Dating iron artefacts
KHOTAN in the western Central Asia was already a supplier of Jade, of the Middle Ages until today.
Old Russian sources go back however much further, then to process Jade/Nephrit slowly with grinding powders, was not only known in the old China, but were practised much earlier in the range of the Baikals and the Ural area.
Originating in the later Bronze Age (1000 BC - 800 BC), the hill forts of the early Iron Age are found over a wide area of the British Isles: in Scotland (Finavon Fort in Angus), Wales (The Brieddin and Moel y Gaer in Powys) and England (Grimthorpe in Yorkshire, Ivinghoe Beacon in Buckinghamshire and Bathampton Down in Somerset).
Many seem to have been used infrequently and may have been seasonal meeting places and food stores rather than permanently inhabited settlements.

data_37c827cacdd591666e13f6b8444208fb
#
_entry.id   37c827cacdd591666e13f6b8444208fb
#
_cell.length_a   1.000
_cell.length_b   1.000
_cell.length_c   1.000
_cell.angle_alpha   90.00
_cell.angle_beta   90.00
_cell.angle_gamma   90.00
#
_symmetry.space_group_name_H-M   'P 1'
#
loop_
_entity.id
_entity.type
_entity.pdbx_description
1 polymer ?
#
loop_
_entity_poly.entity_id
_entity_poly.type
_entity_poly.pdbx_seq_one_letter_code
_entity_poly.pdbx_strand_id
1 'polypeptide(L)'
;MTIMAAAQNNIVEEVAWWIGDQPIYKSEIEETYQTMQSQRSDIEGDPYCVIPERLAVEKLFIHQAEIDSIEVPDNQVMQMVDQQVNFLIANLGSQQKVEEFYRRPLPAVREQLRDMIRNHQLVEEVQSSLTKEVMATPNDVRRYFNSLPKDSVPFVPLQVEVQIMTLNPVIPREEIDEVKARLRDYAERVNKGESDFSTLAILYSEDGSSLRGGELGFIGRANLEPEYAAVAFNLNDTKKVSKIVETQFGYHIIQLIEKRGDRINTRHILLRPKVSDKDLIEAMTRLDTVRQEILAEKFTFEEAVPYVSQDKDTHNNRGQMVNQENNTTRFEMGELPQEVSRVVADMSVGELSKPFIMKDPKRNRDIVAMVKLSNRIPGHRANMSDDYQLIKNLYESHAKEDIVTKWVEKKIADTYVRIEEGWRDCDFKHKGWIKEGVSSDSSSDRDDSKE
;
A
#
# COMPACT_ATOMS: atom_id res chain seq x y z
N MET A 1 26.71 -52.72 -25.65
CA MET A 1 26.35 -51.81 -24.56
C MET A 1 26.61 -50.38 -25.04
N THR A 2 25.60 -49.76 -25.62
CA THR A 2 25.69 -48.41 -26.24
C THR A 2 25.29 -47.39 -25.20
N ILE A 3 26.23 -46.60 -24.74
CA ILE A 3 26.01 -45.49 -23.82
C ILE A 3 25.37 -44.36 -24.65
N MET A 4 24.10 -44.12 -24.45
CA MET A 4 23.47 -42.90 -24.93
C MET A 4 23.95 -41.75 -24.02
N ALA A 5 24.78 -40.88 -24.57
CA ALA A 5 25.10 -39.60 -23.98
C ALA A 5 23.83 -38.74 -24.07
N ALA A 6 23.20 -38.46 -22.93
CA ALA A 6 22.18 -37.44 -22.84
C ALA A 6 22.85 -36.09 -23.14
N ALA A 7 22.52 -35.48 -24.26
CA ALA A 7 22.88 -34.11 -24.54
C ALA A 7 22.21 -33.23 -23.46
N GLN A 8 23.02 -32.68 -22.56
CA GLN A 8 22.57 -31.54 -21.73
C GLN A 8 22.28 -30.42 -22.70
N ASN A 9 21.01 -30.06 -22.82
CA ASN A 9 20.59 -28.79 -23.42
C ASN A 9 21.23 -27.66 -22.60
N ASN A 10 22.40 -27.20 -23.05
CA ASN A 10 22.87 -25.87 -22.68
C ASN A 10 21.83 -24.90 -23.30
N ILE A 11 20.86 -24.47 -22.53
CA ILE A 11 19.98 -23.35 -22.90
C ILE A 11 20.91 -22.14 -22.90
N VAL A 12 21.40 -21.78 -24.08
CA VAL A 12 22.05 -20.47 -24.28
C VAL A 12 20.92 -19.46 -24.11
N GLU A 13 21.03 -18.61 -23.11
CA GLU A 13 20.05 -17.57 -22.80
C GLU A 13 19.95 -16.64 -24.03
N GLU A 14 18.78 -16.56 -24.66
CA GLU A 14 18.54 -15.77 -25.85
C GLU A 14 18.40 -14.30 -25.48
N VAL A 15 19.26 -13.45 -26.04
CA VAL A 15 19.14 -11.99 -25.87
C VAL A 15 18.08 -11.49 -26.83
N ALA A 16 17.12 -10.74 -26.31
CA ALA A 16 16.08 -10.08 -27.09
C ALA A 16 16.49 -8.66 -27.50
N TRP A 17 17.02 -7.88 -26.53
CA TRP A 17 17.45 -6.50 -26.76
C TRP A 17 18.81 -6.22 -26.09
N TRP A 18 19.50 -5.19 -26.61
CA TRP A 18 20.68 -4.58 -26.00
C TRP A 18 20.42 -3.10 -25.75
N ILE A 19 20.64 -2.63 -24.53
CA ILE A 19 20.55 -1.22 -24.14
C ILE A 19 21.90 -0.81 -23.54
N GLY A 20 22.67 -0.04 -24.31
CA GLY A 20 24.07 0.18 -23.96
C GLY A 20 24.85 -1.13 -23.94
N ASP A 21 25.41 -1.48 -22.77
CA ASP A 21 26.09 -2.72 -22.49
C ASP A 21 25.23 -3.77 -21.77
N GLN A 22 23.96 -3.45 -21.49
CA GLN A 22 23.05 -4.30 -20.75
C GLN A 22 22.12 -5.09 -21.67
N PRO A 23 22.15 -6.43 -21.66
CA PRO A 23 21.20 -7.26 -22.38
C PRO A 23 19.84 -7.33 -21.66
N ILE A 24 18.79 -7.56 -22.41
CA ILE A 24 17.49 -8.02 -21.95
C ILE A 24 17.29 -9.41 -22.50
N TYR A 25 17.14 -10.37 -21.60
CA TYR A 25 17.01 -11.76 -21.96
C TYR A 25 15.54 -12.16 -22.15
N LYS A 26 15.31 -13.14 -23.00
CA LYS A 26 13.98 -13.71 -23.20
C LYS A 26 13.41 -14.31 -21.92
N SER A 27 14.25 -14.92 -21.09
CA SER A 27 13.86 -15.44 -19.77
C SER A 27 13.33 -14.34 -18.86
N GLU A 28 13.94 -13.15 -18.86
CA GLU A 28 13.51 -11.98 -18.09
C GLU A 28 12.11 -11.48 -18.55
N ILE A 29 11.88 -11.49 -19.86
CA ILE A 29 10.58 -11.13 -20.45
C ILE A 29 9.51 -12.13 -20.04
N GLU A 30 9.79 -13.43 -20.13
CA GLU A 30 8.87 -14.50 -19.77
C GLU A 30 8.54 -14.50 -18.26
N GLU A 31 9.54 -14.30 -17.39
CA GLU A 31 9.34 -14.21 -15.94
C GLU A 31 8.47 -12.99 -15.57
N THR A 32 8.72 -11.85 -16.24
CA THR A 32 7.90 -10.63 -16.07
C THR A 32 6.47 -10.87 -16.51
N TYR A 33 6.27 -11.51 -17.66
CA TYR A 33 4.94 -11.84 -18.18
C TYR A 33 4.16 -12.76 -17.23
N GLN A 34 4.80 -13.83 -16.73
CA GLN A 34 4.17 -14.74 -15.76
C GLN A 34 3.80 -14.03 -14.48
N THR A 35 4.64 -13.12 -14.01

In principle, the Bi-Disk is a carved, mostly a round Jade Disk, with one middle hole of most various size.
It will be used as status symbol, for ritual and/or symbolic purposes.
They could be used to carry or pull timbers on sledges, for example, over long distances.
Later pieces are then decorated extremely with ornaments, waves, characters and various mythical animals.
Although not proved, symbolize these disks the sun and/or the sky and be signs of eternal life (circle without beginning and without end).
One thought the Jade would bring rain, kept demons and poisonous animals away, would bring honour, success, and at apart set reeds got the victory and quenched the thirst.
Furthermore It should guarantee long life, if it was cut as a stork or a bat.